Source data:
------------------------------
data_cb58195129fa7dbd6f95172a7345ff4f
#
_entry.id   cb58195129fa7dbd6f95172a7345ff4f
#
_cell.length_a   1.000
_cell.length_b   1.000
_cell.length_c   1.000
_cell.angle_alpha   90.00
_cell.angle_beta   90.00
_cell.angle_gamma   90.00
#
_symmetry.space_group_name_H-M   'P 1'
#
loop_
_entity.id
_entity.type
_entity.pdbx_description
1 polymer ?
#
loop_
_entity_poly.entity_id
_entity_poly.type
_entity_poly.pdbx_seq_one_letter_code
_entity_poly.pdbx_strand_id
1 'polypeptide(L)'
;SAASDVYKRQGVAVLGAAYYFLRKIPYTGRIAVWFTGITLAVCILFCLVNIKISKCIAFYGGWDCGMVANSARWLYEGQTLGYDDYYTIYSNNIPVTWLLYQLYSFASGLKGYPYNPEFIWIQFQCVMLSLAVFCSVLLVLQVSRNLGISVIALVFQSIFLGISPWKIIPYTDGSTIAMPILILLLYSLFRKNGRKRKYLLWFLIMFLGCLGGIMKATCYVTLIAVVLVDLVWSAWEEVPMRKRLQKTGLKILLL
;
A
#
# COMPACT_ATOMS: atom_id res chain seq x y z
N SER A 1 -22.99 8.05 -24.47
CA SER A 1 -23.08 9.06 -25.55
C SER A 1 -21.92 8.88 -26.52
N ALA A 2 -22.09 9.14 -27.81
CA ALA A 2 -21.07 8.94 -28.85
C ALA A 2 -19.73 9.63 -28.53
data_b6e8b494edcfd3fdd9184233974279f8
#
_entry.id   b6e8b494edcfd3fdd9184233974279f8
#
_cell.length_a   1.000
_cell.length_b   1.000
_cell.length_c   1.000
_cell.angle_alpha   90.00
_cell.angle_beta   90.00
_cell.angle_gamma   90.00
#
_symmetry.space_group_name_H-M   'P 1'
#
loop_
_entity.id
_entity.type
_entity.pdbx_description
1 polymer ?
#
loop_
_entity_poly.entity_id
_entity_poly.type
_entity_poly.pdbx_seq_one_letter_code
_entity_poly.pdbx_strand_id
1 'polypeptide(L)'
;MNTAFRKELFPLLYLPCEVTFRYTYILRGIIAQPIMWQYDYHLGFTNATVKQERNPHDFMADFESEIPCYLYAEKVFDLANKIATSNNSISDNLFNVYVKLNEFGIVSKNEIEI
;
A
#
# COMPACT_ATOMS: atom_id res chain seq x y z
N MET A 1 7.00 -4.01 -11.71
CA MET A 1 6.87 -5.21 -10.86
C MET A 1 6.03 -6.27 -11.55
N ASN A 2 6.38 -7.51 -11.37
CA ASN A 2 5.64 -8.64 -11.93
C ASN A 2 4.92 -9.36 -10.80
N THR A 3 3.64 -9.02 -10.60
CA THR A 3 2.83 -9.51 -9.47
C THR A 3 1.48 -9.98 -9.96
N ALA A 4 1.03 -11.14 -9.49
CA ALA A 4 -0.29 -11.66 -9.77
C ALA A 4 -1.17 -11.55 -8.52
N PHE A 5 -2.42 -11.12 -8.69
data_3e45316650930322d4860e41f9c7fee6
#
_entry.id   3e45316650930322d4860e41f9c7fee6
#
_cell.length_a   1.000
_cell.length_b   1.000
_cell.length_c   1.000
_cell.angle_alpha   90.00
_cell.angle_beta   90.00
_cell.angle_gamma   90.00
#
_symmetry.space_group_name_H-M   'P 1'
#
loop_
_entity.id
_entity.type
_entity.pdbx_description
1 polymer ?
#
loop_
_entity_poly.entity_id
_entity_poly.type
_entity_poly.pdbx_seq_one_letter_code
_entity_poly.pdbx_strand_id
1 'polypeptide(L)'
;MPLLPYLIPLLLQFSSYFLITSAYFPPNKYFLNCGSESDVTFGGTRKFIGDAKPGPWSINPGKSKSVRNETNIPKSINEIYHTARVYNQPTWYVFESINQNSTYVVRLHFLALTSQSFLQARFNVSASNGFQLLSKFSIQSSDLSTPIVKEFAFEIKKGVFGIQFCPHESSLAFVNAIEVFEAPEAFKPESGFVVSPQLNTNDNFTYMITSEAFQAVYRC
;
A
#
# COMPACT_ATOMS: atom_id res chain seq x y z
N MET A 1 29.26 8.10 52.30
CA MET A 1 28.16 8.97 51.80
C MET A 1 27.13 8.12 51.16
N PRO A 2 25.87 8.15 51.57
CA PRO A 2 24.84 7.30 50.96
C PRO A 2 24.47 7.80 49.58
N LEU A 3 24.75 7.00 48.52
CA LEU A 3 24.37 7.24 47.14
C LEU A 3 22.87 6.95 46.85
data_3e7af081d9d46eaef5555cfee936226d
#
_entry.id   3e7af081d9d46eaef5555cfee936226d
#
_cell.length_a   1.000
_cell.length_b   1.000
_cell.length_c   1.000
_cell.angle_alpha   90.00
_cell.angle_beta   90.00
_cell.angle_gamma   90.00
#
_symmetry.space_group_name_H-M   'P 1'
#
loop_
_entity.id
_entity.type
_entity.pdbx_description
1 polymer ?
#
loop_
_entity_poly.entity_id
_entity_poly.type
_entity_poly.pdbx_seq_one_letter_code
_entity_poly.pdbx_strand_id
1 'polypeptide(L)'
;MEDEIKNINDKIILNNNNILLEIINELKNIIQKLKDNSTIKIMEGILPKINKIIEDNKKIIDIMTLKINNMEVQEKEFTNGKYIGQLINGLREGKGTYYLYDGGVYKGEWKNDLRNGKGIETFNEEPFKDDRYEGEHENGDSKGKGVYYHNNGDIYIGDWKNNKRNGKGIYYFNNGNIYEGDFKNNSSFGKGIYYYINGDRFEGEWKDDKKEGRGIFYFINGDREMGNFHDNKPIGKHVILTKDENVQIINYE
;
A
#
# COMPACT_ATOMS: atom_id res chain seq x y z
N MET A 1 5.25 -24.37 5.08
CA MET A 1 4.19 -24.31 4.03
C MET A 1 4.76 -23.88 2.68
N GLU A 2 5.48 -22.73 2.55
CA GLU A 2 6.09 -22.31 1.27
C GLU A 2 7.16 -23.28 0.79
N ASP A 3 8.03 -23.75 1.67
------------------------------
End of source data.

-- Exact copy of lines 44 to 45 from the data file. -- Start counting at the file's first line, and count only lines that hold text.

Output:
_cell.angle_alpha   90.00
_cell.angle_beta   90.00